The Rembrandt decision is in line with other court decisions on the concept of force majeure. Courts have generally found that economic hardship, including decreased demand or increased costs, without more, does not constitute a force majeure event under contract or a basis for impracticability/impossibility or frustration of purpose. In addition, courts have required that a party claiming force majeure must establish causation. That is, the party seeking to excuse its performance must show that the unforeseen event—the COVID-19 pandemic, in this case—actually caused the non-performance. That ultimately, is a very fact-specific inquiry.
The Rembrandt decision is also notable that in many contracts, a force majeure provision may only apply to excuse the performance of the party who is providing a good or service—and not the performance of the party paying for the service. To avoid the payment of the full contract price, the party paying for the good or service may have to rely on other contract provisions and doctrines regarding termination and damages/mitigation of damages in the event of a breach.
What Should Companies Do with Issues of Non-Performance and Their Contracts?
Health care providers anticipating non-performance due to the impact of COVID-19 should act quickly to evaluate the performance obligations and potential damages under contract. Such actions include:
- Review the Contract - Does the contract have a force majeure provision? Are there other provisions in the contract that might excuse performance or permit termination?
- Analyze Any Force Majeure Provisions - Does a provision in the contract excuse performance? Specifically, how does the COVID-19 pandemic and/or governmental response cause the non-performance?
- Consider Non-Contract Excuses to Performance - If there is no force majeure or like provisions in the contract, analyze the applicability of the doctrines of impossibility/impracticability or frustration of purpose, including under the Uniform Commercial Code, as applicable, as well as whether performance is prohibited under the governmental response.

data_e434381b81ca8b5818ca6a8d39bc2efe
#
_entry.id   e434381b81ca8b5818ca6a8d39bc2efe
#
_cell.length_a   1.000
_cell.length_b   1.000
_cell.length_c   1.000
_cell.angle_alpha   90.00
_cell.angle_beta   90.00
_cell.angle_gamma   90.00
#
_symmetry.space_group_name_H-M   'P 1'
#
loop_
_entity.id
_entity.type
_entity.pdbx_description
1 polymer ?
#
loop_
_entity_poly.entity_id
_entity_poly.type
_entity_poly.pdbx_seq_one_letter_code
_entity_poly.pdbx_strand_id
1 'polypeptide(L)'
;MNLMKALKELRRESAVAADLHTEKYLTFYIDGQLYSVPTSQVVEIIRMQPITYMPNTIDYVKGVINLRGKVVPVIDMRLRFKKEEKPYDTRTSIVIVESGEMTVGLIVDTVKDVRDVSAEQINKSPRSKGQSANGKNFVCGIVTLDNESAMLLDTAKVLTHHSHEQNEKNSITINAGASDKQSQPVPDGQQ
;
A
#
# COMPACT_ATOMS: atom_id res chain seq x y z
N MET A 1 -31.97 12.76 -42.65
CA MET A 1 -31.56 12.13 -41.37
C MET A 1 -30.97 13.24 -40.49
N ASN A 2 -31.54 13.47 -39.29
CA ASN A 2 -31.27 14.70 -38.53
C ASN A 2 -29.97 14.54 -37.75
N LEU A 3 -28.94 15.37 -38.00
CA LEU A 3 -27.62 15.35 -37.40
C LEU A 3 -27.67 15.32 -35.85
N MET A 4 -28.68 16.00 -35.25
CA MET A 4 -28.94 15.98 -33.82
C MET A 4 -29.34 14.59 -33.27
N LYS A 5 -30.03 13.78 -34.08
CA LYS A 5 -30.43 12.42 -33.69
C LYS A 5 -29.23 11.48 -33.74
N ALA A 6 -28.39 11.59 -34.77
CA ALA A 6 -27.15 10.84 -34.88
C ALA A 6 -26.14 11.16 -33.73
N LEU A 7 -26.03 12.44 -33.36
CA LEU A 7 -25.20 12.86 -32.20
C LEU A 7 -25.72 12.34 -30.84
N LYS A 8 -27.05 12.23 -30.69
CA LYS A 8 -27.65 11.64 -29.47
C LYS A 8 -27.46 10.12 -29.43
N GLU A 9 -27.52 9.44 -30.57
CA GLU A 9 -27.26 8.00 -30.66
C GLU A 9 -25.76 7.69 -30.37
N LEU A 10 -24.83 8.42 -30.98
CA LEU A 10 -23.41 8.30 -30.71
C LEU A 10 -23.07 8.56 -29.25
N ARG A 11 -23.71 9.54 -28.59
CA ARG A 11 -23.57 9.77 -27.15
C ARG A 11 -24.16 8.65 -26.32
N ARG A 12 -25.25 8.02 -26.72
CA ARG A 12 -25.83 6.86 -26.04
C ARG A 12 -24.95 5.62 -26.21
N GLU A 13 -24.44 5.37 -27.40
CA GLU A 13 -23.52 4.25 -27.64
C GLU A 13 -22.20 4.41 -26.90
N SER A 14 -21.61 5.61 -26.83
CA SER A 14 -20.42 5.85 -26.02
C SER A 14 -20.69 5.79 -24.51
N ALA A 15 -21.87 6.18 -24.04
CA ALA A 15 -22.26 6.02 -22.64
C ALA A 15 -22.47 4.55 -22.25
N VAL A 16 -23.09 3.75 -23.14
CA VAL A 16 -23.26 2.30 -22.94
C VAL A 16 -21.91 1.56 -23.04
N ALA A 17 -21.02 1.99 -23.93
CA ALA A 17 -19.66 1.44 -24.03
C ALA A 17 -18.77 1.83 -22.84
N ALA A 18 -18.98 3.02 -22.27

- Provide Notice/Communicate - Is there a notice requirement under the contract, whether for force majeure or otherwise? Provide any such notice with the stated time frame. In any event, effectively communicate either that the party will not be able to perform or, conversely, the party expects full performance from the breaching party.
- Mitigation - A party claiming force majeure for non-performance has a duty to mitigate damages caused by the non-performance. This generally means that a party cannot claim force majeure if the potential non-performance is foreseeable and could have been mitigated or prevented. Similarly, the non-breaching party has a duty to mitigate damages from what it will allege is a breach of the contract.
Force Majeure in Contracts Going Forward
Given the experience to date with COVID-19, it will become more difficult for companies to argue that the impact of the pandemic was unforeseeable. Going forward, companies will rely less on broadly drafted force majeure provisions and will more often include the terms “pandemic” and “COVID-19” in the identified list of force majeure events in contracts.
As contracts are modified in the wake of the pandemic, parties should consider among other things:
- the trigger event for when the modification would end, such as when state government declaration of public health emergency ends
- whether one party has discretion in determining when the emergency ends
- whether the party seeking the modification has the discretion and ability to further modify the agreement
- what remedies there might be during the modification, e.g. reduced purchase or delivery requirements or reduced payment
While force majeure provisions are often negotiated via exchange of boilerplate language, the provisions are like any other provision in the contract such that there is an opportunity for flexibility for the parties. Whether in new agreements or amendments to existing agreements, parties can build in the protections they need in order to better manage the risk of events like COVID-19.
If you have questions about contractual obligations during the COVID-19 emergency, you should contact an attorney. More information is also available on our Coronavirus/COVID-19 Legal Resources page.